Fortunately, none of those things happened, and I'm chalking it up to two factors: One, I gave in and trusted my friends (and especially our guide), and two, I gave in and trusted myself. We couldn't control the whitewater, but we could control ourselves, and we did.

Fear and trust make for interesting bedfellows, don't they?

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Brain and Behavior

This Is Your Brain On Gossip


We talk a lot. We are the only species on the planet that exchange information predominantly through talking. Other species, such as dolphins or primates, have their own languages, but they do not rely on verbal communication to the same degree, almost to the exclusion of other communication channels, as we do.

Verbal communication is a cornerstone of society. So what are we talking about so much? According to scientific research, we talk mostly about other people. In fact, a whopping two-thirds of our conversations consist of gossips. Of course, we discuss other things such as work, politics, sports, and weather, but overwhelmingly we talk about other people’s affairs, often not in a very positive light.

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Depression

On Trying Too Hard with Depression


There's such a thing as trying too hard.

Anyone who has ever suffered through a case of insomnia knows this well. The harder you try to sleep, the less rest you get. Sleep only comes if you can relax and let go.

It’s true for many other things, too. Like garage-door controls.

The other day, I was trying to get into my neighbor’s house to walk his dog and pressed the code into the box outside the garage more than 20 times, but the garage wouldn’t lift.
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Addiction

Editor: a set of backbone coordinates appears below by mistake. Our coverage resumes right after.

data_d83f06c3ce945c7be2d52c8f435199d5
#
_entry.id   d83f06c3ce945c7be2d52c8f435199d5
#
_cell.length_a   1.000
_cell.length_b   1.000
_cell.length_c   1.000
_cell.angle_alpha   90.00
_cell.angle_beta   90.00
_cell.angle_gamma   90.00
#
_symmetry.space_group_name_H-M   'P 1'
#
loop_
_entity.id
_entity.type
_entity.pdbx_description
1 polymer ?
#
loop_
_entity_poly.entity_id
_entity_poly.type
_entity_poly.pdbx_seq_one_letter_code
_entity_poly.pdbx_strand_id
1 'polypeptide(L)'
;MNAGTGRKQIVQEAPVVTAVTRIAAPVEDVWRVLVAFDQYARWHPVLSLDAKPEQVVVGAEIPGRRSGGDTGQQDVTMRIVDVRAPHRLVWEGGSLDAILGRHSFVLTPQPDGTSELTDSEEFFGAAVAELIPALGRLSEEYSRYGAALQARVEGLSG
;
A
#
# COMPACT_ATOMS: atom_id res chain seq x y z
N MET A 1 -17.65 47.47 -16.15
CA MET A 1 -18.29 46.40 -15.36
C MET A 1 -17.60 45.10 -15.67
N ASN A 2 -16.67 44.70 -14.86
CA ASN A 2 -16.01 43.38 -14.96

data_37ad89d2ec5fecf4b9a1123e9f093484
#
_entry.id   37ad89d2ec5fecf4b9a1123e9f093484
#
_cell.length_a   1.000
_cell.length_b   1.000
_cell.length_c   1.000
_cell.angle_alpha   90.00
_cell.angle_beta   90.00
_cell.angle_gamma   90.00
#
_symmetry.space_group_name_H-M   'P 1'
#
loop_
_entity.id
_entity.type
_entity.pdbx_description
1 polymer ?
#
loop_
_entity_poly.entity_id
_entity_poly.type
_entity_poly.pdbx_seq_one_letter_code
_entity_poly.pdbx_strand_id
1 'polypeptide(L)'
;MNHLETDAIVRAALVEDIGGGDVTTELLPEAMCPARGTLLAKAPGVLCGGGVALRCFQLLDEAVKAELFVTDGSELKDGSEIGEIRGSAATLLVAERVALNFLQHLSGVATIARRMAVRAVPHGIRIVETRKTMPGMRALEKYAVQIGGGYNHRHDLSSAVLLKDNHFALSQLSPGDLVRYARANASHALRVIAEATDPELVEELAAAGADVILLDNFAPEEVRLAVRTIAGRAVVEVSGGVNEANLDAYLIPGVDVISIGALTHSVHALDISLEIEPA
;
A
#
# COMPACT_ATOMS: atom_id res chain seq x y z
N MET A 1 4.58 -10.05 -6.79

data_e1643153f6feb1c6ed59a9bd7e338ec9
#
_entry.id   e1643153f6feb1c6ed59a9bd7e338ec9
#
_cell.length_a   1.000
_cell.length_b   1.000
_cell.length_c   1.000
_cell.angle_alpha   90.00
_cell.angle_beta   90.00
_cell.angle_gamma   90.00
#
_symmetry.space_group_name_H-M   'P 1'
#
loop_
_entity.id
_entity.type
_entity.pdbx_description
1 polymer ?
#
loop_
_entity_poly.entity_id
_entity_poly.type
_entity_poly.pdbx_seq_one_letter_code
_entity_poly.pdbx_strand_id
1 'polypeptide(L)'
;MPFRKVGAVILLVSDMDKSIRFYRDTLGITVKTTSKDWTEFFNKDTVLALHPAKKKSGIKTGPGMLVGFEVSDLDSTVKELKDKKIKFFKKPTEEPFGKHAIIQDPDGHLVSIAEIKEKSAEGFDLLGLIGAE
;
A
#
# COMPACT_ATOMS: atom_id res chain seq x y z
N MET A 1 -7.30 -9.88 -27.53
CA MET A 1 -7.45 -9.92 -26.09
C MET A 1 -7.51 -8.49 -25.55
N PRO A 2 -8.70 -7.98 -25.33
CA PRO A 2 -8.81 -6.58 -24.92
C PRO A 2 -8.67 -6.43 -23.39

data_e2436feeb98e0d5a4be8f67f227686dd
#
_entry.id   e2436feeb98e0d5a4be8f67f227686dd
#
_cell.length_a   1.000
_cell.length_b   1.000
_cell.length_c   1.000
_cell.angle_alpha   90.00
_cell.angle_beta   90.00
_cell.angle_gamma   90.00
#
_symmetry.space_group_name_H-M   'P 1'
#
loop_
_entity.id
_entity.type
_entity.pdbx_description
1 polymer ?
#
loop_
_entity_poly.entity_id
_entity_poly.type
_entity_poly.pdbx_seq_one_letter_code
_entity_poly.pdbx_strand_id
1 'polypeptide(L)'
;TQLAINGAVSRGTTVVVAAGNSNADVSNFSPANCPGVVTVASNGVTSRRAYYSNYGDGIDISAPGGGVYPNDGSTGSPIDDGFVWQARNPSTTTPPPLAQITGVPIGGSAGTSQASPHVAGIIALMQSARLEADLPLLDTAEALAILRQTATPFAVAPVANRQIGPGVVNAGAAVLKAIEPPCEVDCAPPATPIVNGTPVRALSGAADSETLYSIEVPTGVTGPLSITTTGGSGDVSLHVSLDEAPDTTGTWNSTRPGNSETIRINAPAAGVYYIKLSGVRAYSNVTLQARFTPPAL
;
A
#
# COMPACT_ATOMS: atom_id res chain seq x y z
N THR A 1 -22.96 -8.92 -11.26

Psychology Around the Net: June 17, 2017


Happy Saturday, sweet readers!

My intention for this week's Psychology Around the Net wasn't to get straight to the point; rather, I had a story I wanted to share. However, given the topic of several of this week's stories (you'll see), I've decided to keep it short and sweet and turn off this computer as soon as I can and head out for a white water rafting trip I've been both anxious and excited about all week. I've never been white water rafting, so wish me luck!

This week's edition of Psychology Around the Net gets you up to speed on restaurants that are eliminating WiFi for social interaction purposes, how we can tap into more of our brains' potential, the potential connection between sleep apnea and treatment-resistant depression, and more.

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Anxiety and Panic

Can Music Offer Hope In Coping with Depression? It Depends

Music can change the world because it can change people. - Bono

New research shows that people with depression use music in different ways depending on their styles of coping. Music has long been known as a source of comfort, bonding, and mood enhancement. It can strengthen social bonds by encouraging expression and can be an important vehicle strengthening social relationships throughout our lives. But it may also keep listeners ruminating when they are depressed.